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The most commonly stated reason for why mathematics should be a required condition for graduating is }to improve problem-solving skills". Usually it's taken for granted that taking a mathematics course does improve one's ability to solve problems. Does anyone know of any studies that either back that up or contradict it?

Edit: I would also be interested in studies backing up claims that taking a math course improves logical reasoning, especially for mathematics courses for non-majors.

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I'm surprised to hear that cited as the justification -- in my humble opinion, learning mathematics, especially at an undergraduate level, is less about developing problem-solving skills and more about honing logical acuity. For example, I am not infrequently asked which courses exactly one should take to develop skill at the Putnam (presumably one of the most elementary examples of mathematical problem-solving), to which I hem and haw and then say to just take some standard classes so you know the material and then go work some problems instead. What I think a mathematics education IS good... –  Arnav Tripathy Feb 8 '11 at 15:10
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...for, at least at the very basic level that we're talking about when we discuss "courses required for graduating", is being able to easily see flaws in reasoning, gaps in arguments, things that follow 'tautologically', and so forth. –  Arnav Tripathy Feb 8 '11 at 15:11
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Anna: I would be surprised if there was any high-quality research on this, simply because "problem-solving" as a general skill -- as opposed to mathematical problem-solving, which has some overlap, but is definitely distinct -- is very hard to define or measure across-the-board. You might try specific situations or something like Raven's Progressive Matrices -- which I would suspect would correlate decently with mathematical training -- but you're running into a definition problem, especially as "problem-solving" is nowadays being used as a sort of catch-all term in education-speak. –  drvitek Feb 8 '11 at 17:10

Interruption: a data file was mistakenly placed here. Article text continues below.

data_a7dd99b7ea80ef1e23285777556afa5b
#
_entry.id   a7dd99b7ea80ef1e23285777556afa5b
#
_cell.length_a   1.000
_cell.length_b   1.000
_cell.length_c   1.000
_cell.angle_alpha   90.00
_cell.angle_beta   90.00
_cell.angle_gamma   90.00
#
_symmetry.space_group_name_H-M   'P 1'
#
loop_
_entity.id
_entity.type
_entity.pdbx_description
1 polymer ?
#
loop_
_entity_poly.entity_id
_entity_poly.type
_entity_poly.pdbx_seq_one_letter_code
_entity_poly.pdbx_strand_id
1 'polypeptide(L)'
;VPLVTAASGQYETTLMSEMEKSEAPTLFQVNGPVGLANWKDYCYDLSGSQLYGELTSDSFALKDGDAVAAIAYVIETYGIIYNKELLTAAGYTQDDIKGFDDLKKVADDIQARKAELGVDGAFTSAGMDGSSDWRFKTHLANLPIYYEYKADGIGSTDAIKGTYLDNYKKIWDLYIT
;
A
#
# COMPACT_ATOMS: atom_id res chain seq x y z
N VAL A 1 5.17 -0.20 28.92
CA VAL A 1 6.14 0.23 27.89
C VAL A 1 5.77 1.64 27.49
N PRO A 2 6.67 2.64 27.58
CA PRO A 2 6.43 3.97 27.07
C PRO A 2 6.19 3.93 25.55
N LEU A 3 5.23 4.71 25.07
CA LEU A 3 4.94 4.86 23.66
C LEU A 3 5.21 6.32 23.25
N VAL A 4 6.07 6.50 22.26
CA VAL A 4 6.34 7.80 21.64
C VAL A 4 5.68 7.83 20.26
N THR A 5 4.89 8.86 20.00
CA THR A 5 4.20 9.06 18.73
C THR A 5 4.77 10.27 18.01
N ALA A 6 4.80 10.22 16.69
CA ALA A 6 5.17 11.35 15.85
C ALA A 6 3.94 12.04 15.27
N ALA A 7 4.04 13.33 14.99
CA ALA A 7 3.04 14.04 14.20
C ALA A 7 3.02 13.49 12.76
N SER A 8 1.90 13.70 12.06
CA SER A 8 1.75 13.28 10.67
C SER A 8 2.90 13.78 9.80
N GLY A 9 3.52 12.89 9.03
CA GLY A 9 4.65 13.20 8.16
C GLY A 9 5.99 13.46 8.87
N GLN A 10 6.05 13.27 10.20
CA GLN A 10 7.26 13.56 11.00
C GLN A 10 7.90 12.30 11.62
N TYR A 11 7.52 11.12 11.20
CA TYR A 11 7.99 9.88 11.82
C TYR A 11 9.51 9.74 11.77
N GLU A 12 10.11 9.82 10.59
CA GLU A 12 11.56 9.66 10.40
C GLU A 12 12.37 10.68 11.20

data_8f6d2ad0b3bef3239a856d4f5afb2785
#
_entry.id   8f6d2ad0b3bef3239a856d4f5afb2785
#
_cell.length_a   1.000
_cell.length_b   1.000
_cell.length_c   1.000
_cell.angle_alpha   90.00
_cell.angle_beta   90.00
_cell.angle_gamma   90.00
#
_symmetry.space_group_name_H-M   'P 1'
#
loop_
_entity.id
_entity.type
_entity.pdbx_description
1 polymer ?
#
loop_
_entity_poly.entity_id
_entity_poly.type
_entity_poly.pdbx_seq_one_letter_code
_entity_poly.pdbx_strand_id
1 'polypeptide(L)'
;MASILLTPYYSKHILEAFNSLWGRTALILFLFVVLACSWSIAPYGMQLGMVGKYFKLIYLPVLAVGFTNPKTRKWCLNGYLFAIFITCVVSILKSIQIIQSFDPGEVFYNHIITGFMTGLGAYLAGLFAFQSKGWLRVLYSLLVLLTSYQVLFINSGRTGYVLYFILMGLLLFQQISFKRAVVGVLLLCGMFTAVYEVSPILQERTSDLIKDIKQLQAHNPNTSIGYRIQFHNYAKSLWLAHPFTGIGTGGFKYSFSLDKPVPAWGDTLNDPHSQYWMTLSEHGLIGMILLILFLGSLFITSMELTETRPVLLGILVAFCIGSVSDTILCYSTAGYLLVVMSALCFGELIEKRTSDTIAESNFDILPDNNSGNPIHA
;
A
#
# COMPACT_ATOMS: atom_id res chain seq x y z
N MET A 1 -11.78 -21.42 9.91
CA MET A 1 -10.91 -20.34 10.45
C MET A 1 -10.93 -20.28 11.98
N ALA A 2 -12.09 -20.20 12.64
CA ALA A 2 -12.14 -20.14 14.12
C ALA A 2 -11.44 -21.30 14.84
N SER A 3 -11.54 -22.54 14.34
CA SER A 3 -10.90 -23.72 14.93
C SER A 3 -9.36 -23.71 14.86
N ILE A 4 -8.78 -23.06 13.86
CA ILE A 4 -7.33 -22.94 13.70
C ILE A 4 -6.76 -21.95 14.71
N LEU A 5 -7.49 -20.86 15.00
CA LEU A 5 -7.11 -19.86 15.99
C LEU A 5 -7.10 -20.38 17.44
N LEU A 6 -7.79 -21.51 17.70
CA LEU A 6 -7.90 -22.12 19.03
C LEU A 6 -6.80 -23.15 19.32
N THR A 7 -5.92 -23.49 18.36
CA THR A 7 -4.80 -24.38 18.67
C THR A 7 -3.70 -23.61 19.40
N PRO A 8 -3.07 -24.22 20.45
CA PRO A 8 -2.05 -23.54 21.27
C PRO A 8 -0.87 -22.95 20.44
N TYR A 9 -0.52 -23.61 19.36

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I have heard that math majors tend to do well on the LSAT, though I suppose this is more a test of logical reasoning than problem solving. –  Kevin Ventullo Feb 8 '11 at 18:24
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Generally the sort of mathematics courses which are required for graduating are calculus courses where memorizing a list of rules are all that is required. I do not think such courses contribute to problem solving or logical reasoning skills at all. They do contribute to intellectual stagnation and an attitude that you should believe what authorities tell you. Of course not all calculus courses are like this - I would not be in grad school if I had such a course as a high school student. For some reason it seems like most of them are this way though. –  Steven Gubkin Feb 9 '11 at 1:51
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1 Answer 1

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(I don't think my answer directly answers the question, but I'm hoping it would be useful.)

I assume that when you say "problem solving" you mean mathematical "problem-solving as a skill" ("being able to obtain solutions to the problems other people give you to solve," Schoenfeld, 1992).

I was unable to find any studies that answer the question "Does taking an ordinary undergraduate mathematics course improve one's ability to solve (mathematical) problems?" (where ordinary means the instruction is not explicitly targeted at improving problem solving skills).

But there have been studies that show that undergraduates taking certain "problem-solving courses" experienced "marked shifts in [their] problem solving behavior" (e.g., Schoenfeld, 1987, p. 207).

As I understand it, researchers in mathematics education usually don't consider questions of the type "does the ordinary way of teaching improve this skill/understanding?" important (where "ordinary" is usually referred to as "traditional"). They usually consider it more valuable to ask questions of the type "what way of teaching will improve this skill/understanding?"

A good reference is

Schoenfeld, A. H. (1992). Learning to think mathematically: Problem solving, metacognition, and sense-making in mathematics. In D. Grouws (Ed.), Handbook for Research on Mathematics Teaching and Learning (pp. 334-370). New York: MacMillan.

which uses some material from

Schoenfeld, A. H. (Ed.). (1987). Cognitive Science and Mathematics Education. New Jersey: Erlbaum.

Chapter 2 (Foundations of cognitive theory and research for mathematics problem-solving, by E. A. Silver) and Chapter 8 (What's all the fuss about metacognition? by A. H. Schoenfeld) of the 1987 Schoenfeld book are particularly useful.

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Thanks, that really helps me narrow down my question. –  Anna Varvak Feb 11 '11 at 16:47
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